ABSTRACT Aim: To assess whether the use of direct real- time polymerase chain reaction (PCR) on smear-positive sputa can be cost-effective, by speciating mycobacteria earlier than current methods and thereby preventing unnecessary screening tests as part of the contact tracing process.
Methods: A retrospective study of all patients with smear-positive sputa in a Liverpool teach-ing hospital between 2004 and 2007. All the PCRs performed on these patients were re-viewed and compared them with their myco-bacterial culture results. Unit costs for PCR, chest X-ray (CXR), tuberculin skin test (TST), interferon-gamma (IFN-γ) and medical/nursing time were conservatively estimated at £50, £11, £10, £40 and £30 respectively. The total PCR costs were compared with the costs of unnec-essary follow up of patients, negative for My-cobacterium tuberculosis (MTB) by PCR, sub-sequently confirmed to be MTB culture nega-tive.
Results: 203 smear-positive patients under-went direct PCR testing. 126 (62%) patients grew Mycobacterium tuberculosis (MTB), 74 (37%) had environmental mycobacterial infection (EMI) and 3 (1%) were culture negative. Of the 126 patients’ culture positive MTB patients, 123 were PCR positive and 3 PCR negative. Of the 77 pa-tients that were culture negative for MTB, 75 were PCR negative and 2 PCR positive The sensitivity, specificity, positive and negative predictive values for direct PCR versus MTB culture were 98%, 96%, 98% and 97% respec-tively. Total costs of all PCRs performed amounted to £10,150. The cost of contact pro-cedures for PCR-negative and MTB culture- negative index cases was estimated at £19,650. This equated to a total saving of £9,500 in contact tracing costs.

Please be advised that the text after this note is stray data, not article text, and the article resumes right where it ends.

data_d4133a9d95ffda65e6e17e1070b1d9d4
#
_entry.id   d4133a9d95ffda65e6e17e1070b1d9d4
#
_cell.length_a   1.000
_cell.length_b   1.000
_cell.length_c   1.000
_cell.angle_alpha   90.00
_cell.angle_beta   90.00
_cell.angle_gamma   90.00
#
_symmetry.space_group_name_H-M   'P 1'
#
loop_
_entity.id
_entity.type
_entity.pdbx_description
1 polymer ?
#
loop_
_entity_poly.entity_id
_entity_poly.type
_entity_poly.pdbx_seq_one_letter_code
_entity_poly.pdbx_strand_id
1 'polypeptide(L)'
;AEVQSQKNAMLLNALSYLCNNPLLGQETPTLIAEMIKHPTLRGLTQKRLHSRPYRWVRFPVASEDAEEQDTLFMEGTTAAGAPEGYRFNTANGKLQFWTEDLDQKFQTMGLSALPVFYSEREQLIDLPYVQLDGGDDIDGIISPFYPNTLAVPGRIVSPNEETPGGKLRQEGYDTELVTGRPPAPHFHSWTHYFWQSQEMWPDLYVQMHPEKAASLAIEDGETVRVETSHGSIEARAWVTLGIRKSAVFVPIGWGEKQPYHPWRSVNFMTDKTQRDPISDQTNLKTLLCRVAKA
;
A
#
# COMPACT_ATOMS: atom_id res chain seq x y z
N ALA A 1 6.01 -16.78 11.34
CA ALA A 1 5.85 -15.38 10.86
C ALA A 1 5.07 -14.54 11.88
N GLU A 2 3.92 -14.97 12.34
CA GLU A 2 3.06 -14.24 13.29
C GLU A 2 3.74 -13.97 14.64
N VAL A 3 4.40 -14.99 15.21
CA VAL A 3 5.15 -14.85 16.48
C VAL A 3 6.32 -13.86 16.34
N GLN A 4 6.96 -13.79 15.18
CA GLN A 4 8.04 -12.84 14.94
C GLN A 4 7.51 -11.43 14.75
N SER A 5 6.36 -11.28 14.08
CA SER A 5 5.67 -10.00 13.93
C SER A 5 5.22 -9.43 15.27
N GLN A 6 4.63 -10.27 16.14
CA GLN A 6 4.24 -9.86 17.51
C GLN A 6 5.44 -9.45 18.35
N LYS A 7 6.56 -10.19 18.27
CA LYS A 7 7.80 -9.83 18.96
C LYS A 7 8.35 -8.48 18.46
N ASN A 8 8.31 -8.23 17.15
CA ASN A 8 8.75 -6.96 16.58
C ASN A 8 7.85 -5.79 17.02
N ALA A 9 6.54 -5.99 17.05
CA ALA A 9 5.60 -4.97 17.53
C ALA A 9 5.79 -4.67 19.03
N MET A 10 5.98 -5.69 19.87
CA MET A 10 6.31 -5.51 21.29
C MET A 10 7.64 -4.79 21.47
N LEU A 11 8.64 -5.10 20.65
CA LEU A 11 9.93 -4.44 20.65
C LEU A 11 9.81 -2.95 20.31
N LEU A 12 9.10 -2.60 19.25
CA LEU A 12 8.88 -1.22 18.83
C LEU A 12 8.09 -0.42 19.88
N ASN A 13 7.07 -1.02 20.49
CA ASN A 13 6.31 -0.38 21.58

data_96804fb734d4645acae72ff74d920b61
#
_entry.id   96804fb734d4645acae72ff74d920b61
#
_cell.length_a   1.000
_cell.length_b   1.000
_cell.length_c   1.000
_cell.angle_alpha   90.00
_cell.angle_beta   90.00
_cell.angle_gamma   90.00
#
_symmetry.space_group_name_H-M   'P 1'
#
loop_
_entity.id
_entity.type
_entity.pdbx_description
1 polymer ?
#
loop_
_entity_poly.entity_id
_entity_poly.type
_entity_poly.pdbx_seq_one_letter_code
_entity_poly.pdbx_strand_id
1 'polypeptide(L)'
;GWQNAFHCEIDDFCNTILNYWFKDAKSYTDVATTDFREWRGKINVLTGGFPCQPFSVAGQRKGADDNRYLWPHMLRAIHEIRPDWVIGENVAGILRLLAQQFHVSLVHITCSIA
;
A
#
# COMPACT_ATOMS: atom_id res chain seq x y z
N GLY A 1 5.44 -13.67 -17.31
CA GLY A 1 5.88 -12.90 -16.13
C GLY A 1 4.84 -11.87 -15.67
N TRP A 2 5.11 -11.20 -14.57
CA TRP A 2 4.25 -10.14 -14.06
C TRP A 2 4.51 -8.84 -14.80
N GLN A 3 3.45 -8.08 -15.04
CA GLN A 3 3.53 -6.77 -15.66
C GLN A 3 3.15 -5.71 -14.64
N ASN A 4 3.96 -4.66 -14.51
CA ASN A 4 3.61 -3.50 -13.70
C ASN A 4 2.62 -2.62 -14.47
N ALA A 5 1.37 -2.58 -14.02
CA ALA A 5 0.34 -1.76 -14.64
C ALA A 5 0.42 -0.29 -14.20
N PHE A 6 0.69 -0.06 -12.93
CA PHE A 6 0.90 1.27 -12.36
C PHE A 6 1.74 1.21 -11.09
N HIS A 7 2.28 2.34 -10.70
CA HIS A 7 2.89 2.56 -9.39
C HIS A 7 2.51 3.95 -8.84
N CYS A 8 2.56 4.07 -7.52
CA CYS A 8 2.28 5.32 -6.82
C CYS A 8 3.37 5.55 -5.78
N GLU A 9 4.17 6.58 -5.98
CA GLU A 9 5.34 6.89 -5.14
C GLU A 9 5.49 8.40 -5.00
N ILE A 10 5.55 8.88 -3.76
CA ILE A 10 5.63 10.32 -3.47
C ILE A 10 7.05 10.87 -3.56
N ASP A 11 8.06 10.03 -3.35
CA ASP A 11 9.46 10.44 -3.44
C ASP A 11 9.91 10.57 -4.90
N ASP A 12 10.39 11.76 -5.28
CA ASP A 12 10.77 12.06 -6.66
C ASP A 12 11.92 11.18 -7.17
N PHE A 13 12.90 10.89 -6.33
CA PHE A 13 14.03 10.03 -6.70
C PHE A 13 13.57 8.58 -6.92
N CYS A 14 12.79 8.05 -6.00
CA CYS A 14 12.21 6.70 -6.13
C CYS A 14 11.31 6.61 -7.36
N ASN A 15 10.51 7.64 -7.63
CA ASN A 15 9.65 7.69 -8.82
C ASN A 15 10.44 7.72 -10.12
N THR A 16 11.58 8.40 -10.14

Conclusions: Direct PCR examination testing of smear-positive patients can be cost-effective in areas where there is a high incidence of EMI.
Cite this paper
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